Aloe arborescens has beautiful large flowers, attractive foliage, a decorative shape, and is very easy to grow. It is also a “must-have” for anyone who wants to stock their herb gardens with healing plants. Learn all about Aloe arborescens care in this article.
Aloe arborescens develops into a multi-headed shrub 7 – 10 ft (2 – 3 m) tall with showy gray-green leaves arranged in attractive rosettes. The leaf margins are armed with conspicuous pale teeth.
Leaves Aloe arborescens
Large, colorful flower spikes are borne in abundance during the cold African winter months (May-July), brightening up a drab winter garden.
Intense orange is the most common color, but there are also pure yellow forms, and an unusual bicolor form of intense orange (almost red) and yellow. The inflorescence is not usually branched, and from a single rosette arise from two to several. Like all aloes, the flowers produce nectar and are attractive to many types of birds, particularly small, colorful hummingbirds, which flit from flower to flower in search of nectar. The flowers also attract bees.
“Krantz aloe or Candelabra”.
Aloe arborescens is a variety of aloe; succulent, perennial, and flowering. It is endemic to the southeastern part of southern Africa and although it has adapted to many different habitats, its natural habitat usually consists of mountainous areas including rocky outcrops and exposed ridges.
It has the third widest distribution of the aloes and its habitat can vary and is one of the few aloe species found growing from sea level to mountain tops.
A Quick Look at its Characteristics:
This plant prefers to be in full sun.
It tolerates cold well down to 24.8°F (-4 ºC).
Aloe arborescens grows between 7 – 10 ft (2 – 3 m) in height. Growing up to 7 ft (2 m) horizontally.
For it to develop well indoors it needs direct sunlight.
Reproduction by tillers, but also by seeds and cuttings.
Prefers hot, dry climates.
Slightly lower water requirements than the rest of the aloes.
It is not toxic to humans but can be toxic to dogs and cats.
It should be planted in May / June and blooms in these same months.
Care and Propagation Aloe arborescens
Care Aloe arborescens
This Aloe is a very easy plant to maintain, but if we had to mention a key aspect for this aloe it would be light, as it is one of the varieties of aloe that require more direct light.
They tolerate well the indoor conditions of houses and dry environments and although it develops very well in temperatures of 68 to 86°F (20 to 30 ºC) if we want to encourage its flowering, we must give them a little winter with temperatures no higher than 50°F (10 º C).
Watering Aloe arborescens
The Aloe arborescens is one of the most sensitive aloes to excess water, I say this from the experience of killing a beautiful plant by excessive watering. We will use the “soak and dry” method by letting the soil dry out completely between waterings.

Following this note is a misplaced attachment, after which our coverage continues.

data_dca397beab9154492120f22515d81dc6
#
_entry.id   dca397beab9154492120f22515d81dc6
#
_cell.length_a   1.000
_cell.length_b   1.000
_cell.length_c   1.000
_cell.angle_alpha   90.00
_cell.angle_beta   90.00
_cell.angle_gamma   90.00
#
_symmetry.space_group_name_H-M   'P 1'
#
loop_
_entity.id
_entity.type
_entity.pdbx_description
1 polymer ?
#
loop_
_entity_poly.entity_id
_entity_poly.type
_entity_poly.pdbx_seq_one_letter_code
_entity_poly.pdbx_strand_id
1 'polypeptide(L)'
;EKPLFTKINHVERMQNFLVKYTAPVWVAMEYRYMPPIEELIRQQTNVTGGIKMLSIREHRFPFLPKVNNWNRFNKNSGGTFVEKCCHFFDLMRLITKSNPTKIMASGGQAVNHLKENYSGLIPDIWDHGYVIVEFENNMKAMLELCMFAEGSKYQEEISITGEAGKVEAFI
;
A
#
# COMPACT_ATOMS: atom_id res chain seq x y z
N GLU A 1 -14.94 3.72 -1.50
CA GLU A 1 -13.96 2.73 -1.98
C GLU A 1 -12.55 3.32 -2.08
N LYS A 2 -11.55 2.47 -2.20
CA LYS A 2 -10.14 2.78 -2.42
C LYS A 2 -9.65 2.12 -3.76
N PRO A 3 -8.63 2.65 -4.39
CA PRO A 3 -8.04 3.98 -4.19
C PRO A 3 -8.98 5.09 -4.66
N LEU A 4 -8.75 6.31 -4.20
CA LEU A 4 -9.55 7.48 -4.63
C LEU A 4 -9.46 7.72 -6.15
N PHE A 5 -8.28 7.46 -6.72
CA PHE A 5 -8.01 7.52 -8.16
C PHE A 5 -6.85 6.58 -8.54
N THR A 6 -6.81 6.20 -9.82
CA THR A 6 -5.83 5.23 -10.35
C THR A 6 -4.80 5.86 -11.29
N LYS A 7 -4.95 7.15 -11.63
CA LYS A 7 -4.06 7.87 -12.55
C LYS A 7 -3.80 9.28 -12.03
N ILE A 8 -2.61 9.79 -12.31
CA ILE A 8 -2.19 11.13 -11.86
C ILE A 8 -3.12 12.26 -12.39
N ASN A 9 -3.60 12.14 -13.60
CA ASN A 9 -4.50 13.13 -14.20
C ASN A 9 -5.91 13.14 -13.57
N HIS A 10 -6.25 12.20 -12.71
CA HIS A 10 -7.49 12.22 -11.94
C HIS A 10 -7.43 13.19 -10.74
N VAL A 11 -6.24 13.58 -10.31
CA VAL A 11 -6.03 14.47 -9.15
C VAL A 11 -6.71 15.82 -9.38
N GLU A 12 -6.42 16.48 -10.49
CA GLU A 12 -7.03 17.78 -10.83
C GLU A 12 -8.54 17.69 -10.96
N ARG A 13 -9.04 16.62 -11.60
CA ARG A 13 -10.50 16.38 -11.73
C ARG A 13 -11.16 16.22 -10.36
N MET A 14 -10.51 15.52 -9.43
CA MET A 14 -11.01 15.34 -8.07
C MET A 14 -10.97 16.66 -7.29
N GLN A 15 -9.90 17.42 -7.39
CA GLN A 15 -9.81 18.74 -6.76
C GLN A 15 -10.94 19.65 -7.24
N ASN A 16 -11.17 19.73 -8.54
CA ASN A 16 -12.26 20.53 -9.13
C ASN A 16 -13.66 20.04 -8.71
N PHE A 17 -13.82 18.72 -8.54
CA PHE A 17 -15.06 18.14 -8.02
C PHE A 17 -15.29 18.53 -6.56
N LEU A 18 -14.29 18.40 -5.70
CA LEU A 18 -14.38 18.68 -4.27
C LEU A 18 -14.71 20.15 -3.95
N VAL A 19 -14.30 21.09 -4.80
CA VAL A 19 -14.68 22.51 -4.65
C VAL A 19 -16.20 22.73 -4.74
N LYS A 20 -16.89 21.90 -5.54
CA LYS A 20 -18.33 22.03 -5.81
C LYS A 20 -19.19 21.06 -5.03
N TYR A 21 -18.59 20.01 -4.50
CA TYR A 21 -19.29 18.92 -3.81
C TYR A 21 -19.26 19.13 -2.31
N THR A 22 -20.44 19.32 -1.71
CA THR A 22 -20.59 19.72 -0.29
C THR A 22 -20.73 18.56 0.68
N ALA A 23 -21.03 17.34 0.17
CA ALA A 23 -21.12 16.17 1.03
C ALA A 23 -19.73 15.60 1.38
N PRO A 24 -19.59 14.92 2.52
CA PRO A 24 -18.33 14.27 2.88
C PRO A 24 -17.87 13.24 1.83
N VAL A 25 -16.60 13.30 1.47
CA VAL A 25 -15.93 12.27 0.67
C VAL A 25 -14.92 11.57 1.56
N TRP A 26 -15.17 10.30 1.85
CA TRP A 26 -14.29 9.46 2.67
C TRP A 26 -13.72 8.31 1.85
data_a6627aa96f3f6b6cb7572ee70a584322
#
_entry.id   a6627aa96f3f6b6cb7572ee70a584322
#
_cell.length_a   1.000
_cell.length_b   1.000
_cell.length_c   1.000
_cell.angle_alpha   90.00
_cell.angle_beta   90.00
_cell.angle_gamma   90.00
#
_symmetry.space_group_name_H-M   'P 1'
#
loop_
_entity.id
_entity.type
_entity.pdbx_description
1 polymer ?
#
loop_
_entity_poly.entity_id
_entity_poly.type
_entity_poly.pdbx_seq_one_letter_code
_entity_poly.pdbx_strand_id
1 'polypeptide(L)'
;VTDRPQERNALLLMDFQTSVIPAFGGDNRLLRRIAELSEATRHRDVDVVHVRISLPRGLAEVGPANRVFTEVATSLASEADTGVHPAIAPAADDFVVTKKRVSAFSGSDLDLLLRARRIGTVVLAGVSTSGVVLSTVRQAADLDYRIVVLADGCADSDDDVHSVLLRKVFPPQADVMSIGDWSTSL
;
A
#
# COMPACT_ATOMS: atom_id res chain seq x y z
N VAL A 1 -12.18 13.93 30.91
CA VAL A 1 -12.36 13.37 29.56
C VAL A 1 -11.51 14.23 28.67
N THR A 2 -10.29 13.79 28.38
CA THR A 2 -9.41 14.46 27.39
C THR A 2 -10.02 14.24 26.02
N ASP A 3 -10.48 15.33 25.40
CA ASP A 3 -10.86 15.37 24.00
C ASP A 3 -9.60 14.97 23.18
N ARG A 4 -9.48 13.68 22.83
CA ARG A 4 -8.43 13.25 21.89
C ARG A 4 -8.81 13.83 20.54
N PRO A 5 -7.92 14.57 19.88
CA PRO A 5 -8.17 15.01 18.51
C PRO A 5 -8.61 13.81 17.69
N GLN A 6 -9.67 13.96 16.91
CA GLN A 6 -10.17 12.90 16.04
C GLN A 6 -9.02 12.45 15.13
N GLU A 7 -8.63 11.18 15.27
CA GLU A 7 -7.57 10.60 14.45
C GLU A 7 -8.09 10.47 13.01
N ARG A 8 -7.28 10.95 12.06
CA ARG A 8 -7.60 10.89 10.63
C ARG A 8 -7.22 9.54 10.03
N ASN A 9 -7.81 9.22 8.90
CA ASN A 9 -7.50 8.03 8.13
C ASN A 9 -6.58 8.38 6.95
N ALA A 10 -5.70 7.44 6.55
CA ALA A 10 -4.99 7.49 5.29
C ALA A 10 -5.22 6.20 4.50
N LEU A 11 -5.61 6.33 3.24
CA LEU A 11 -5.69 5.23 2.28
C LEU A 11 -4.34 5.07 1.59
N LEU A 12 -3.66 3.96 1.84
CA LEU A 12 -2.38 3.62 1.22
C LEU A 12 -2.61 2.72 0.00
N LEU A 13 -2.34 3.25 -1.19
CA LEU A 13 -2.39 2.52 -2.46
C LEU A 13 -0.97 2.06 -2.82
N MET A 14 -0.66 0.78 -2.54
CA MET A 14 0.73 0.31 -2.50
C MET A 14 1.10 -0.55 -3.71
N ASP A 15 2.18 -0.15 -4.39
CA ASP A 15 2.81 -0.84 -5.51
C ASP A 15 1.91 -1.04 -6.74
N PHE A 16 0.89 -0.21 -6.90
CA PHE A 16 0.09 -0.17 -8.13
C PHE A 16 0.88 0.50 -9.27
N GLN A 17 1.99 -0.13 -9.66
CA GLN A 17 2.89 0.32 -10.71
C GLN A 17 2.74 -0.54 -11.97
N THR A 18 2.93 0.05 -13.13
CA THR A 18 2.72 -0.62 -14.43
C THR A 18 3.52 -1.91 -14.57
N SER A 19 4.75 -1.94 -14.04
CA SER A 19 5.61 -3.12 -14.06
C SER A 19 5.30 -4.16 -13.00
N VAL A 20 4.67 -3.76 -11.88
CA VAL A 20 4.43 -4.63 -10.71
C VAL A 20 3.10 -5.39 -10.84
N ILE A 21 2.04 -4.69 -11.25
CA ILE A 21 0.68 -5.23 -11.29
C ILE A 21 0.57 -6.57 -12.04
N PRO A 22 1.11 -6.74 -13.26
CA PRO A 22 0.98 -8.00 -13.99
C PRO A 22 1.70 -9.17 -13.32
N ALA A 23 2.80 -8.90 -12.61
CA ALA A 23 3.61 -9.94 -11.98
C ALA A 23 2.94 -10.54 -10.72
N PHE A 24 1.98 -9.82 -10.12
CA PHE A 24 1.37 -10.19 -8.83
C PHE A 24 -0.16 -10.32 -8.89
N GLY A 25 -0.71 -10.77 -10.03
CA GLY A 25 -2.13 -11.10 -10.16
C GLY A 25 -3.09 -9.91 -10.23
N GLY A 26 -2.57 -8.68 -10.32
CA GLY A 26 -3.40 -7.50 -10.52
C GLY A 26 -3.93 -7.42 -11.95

If we are going to give the plant a winter, with temperatures below 50°F (10 ºC) it is better to water less frequently since the plant is resting and inactive.
Where to Plant Aloe arborescens
Aloe arborescens is an easy and rewarding plant to grow, being a perfect aloe for a garden in many countries where temperatures do not drop below 24.8°F (-4°C) and the climate is mainly dry.
It is a very popular garden plant in many countries grown mainly as an ornamental or accent plant, but it is also an excellent and impenetrable hedge plant.
As we have already said it is an aloe that should be planted where it gets direct sun and lots of it, either indoors or outdoors. Use well-drained soils and if planted in pots, use large pots that allow the plant to develop its roots well.
Aloe arborescens Propagation
This aloe reproduces primarily by two means: seeds and cuttings.
Cuttings are born at the base of the trunk. These small new rosettes are usually attached to the parent by a short subway stolon and may already have roots, which must be maintained for reproductive purposes. Cuttings from the top of the plant can also be used but as they are not rooted, these are more difficult to use.
Since very small cuttings are difficult to root, they should not be removed for planting until their leaves have begun to open into the characteristic rosette shape.
Cuttings will usually root in two to three weeks in a standard substrate mix and if some coarse sand is sprinkled at the base of the rosette to prevent rotting. Until the cuttings are well established, they should have bright light without direct sunlight and should be watered sparingly, just enough to moisten the potting mix, allowing the top two-thirds of the mix to dry out between watering.
Data from independent laboratories in the United States have shown that Aloe arborescens contains molecules that possess the highest immunomodulatory activity (substances that affect the immune system). The full complement of complex carbohydrates and other phytonutrients (nutrients derived from plant material) are also present to help achieve maximum health benefits.
Recent studies conducted by the Palatinin Salzano Venezia Institute in Italy found that Aloe arborescens is 200% richer in ritual compounds than aloe vera. Research has also indicated that it has more properties than other varieties of aloe for cancer and other tumor treatments.